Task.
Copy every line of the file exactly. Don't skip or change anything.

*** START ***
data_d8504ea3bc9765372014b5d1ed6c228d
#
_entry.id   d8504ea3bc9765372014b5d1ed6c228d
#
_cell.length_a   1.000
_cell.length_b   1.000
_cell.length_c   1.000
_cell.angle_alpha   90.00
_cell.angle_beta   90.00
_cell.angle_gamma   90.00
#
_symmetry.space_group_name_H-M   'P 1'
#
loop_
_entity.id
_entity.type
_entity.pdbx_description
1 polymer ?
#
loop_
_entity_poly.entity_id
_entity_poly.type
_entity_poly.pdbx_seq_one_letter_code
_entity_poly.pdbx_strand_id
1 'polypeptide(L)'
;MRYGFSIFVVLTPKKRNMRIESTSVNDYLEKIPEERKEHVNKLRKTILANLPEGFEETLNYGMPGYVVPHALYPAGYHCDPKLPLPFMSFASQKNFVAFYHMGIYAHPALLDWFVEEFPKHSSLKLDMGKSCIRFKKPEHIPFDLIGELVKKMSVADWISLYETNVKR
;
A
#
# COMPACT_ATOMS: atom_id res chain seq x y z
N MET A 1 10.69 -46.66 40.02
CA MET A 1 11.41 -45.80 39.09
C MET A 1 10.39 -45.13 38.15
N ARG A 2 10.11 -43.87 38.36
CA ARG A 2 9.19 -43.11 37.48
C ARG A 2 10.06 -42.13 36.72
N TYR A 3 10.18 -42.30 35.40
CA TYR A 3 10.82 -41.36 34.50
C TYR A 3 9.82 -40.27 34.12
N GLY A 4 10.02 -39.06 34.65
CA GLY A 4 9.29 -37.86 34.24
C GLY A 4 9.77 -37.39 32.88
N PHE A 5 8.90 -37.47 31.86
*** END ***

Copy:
data_d8504ea3bc9765372014b5d1ed6c228d
#
_entry.id   d8504ea3bc9765372014b5d1ed6c228d
#
_cell.length_a   1.000
_cell.length_b   1.000
_cell.length_c   1.000
_cell.angle_alpha   90.00
_cell.angle_beta   90.00
_cell.angle_gamma   90.00
#
_symmetry.space_group_name_H-M   'P 1'
#
loop_
_entity.id
_entity.type
_entity.pdbx_description
1 polymer ?
#
loop_
_entity_poly.entity_id
_entity_poly.type
_entity_poly.pdbx_seq_one_letter_code
_entity_poly.pdbx_strand_id
1 'polypeptide(L)'
;MRYGFSIFVVLTPKKRNMRIESTSVNDYLEKIPEERKEHVNKLRKTILANLPEGFEETLNYGMPGYVVPHALYPAGYHCDPKLPLPFMSFASQKNFVAFYHMGIYAHPALLDWFVEEFPKHSSLKLDMGKSCIRFKKPEHIPFDLIGELVKKMSVADWISLYETNVKR
;
A
#
# COMPACT_ATOMS: atom_id res chain seq x y z
N MET A 1 10.69 -46.66 40.02
CA MET A 1 11.41 -45.80 39.09
C MET A 1 10.39 -45.13 38.15
N ARG A 2 10.11 -43.87 38.36
CA ARG A 2 9.19 -43.11 37.48
C ARG A 2 10.06 -42.13 36.72
N TYR A 3 10.18 -42.30 35.40
CA TYR A 3 10.82 -41.36 34.50
C TYR A 3 9.82 -40.27 34.12
N GLY A 4 10.02 -39.06 34.65
CA GLY A 4 9.29 -37.86 34.24
C GLY A 4 9.77 -37.39 32.88
N PHE A 5 8.90 -37.47 31.86